Last week, we sat in a cold, oppressive courtroom. Hushed words were spoken and little emotion was shown on the solemn faces of attorneys and investigators. You could almost cut through the heaviness. Sitting on the first few rows on the right side of the room, sat the defendant’s family members. Their faces were downcast and the look of pain was obvious.
We sat on the first few rows on the left side, supporting our friends. The widowed spouse, grieving parents, in laws, brothers, sisters and close friends of the deceased victim— an outstanding young man, a fireman and soon-to-be first time father, who was senselessly murdered two years ago. All because of someone’s wrong choice. The choice to break into this young couple’s home, the choice to steal their belongs…and then the choice to shoot a person, eventually taking his life.
The young man in an orange jumpsuit was escorted into the room, hands and feet in shackles. I looked at those same hands that had gripped the gun, thus begining the nightmare and heartbreak of our friends’ journey. How could he commit this horrendous act? As I listened again to every minute detail of what took place that day, it struck a chord within me. I recognized the importance of making right choices, yet I realized it goes much deeper…
Each of our choices are merely a reflection of what we are thinking. It seems God knows what He’s talking about when He says in His word, “As a man thinketh in his heart, so is he…” In reality, we make hundreds of choices each day. And every one of them affect other people. Yet each choice begins by a small thought. Everything we do is simply our thoughts lived out.
As the defendant heard the words, “Life in prison plus 360 (and some) months…,” I wondered what he thought about the choices he’d made. Earlier in the trial, I had glanced over and saw an elderly woman (whom I presumed was the grandma of the defendant) begin wiping tears when these words were said to the defendant by our friends, “We forgive you. We’re praying you will find Jesus.” Did Khari McClelland think about how his choices would affect his praying grandma? I doubt it.
Then as we were leaving the courtroom, we heard the deep, heart-wrenching cry, “Oh, my baby! And it nearly took my breath away, because although in a different way, I recognized that cry. That same cry mother’s cry that had once come from the very pit of my stomach. It’s the deep agonizing cry Marcus’s parents and family have also been living with, and it was the cry that also became my companion when our son unexpectedly died five years ago. But the cry I heard in the courtroom moved me in a different way. Because I know there are some things harder to live with than death. And my heart has been burdened to pray for this mother who has needed to helplessly watched the pain her son inflicted on so many individuals.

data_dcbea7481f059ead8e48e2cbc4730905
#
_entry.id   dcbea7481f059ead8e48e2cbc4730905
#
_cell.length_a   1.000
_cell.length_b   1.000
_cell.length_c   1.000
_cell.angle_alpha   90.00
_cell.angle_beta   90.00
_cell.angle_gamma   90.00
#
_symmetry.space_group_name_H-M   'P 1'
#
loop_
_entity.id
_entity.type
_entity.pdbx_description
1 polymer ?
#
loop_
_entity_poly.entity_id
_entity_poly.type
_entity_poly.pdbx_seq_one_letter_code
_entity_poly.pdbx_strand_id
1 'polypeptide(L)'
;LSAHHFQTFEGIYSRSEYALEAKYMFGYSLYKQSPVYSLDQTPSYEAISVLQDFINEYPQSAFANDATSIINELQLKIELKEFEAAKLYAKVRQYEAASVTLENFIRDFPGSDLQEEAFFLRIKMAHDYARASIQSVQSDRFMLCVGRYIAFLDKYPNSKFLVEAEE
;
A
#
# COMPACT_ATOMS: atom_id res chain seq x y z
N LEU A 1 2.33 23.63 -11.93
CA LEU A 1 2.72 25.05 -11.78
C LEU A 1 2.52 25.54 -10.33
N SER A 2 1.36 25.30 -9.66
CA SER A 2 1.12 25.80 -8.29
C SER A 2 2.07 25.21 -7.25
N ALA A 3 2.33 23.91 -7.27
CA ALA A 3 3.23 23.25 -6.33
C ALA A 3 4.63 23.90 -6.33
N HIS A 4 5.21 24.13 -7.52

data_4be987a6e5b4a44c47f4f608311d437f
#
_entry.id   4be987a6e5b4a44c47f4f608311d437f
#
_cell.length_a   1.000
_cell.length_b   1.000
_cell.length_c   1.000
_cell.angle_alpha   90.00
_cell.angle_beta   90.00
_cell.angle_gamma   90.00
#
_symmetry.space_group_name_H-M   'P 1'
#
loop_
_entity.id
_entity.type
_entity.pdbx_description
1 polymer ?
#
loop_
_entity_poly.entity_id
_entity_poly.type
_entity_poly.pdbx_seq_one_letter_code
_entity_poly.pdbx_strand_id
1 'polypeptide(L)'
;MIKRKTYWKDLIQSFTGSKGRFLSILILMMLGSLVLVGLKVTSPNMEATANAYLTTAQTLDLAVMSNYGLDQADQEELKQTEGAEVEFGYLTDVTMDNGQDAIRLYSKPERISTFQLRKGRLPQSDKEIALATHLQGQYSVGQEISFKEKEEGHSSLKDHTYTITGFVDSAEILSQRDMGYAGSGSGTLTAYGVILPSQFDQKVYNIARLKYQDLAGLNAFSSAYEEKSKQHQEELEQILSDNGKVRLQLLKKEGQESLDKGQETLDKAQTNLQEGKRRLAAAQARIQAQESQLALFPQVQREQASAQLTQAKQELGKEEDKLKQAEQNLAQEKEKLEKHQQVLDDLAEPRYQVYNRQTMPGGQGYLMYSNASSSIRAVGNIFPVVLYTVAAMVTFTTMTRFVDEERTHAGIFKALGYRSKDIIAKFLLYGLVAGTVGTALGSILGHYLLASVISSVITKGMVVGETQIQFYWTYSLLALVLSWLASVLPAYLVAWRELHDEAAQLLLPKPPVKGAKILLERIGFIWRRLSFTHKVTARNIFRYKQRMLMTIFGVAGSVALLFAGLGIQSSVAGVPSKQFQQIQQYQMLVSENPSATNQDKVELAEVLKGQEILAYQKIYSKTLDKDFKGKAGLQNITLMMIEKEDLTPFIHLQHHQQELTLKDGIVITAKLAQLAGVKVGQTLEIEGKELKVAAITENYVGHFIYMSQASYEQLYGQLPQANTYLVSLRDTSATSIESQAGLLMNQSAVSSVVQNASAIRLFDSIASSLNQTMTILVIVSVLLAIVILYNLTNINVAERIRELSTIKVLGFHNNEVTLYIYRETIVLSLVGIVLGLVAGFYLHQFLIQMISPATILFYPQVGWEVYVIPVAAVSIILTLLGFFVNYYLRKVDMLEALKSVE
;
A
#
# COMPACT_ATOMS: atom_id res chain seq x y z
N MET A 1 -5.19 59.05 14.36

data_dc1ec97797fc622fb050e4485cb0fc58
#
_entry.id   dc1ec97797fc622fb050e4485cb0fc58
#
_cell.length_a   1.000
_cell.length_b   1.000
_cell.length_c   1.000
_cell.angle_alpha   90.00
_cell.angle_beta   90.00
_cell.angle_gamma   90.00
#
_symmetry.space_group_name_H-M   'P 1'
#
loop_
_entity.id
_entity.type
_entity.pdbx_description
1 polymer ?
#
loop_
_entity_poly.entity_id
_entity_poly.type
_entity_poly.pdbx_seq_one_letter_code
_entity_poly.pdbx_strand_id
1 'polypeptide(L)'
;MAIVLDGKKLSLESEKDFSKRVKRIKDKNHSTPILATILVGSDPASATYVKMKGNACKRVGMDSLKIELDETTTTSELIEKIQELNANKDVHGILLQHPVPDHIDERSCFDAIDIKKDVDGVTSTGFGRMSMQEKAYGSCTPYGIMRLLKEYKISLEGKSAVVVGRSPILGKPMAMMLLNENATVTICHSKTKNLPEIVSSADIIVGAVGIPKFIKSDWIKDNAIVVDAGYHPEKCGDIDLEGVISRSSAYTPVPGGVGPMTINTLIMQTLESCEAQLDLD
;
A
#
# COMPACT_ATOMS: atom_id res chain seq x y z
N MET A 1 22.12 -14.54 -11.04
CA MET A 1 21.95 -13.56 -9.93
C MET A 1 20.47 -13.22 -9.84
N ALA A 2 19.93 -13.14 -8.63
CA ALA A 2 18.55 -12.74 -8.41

I wonder if Mr. McClelland ever thought about what his choice that morning, two years ago, would do to his mother? I doubt it.
He’d made many other wrong choices prior to this. Choices to love himself, and his “weed,” more than relationships and others’ lives. He’d chosen to think about himself and what he wanted more than his family.
Each of us can learn valuable lessons from this. And our focus needs to be on what we think about, rather than simply on our choices. We should be thinking about how to love our neighbors more than ourselves. Thinking about someone else’s feelings rather than our own.
Our world has become extremely selfish. Many crimes are committed because of the monster of greed and selfishness. Sexual assaults happen because of the same. Pornography is laced with selfish desires and disregarding loved ones. Child abuse often happens because a parent just “can’t handle” their child or loves their drugs and happiness more than the child.
How do we apply all of this? What can we do to turn this around? It starts by recognizing that we will never be able to make enough good choices, on our own, to merit anything of significant value. The only choice that has eternal value is our choice to love and follow Jesus. And when we do this, He is able to help us take our thoughts captive. This is the key to making right choices.
That day in the cold court room, I saw a beautiful, breathtaking example of making the right choices. It was when the parents and widow looked into the face of the murderer and said they choose to forgive him. I know this didn’t happen because they decided that morning to forgive him. And I know it wasn’t because they felt like forgiving him. No, it was because they had predetermined to think the thoughts that Jesus would think. And these thoughts led to this courageous act.
I was closely watching the others in the room. I saw the effect of those selfless, nearly impossible words. “We forgive you.” I saw investigators, detectives, as well as the defendant’s family wiping tears. And I pray that someday, Khari McClelland will understand the depth this came from. We pray he will find the same faith and God’s forgiveness for the choices he’s made. Does he deserve it? No. But do any of us deserve God’s forgiveness?
~Cindy (For The Mullett Family)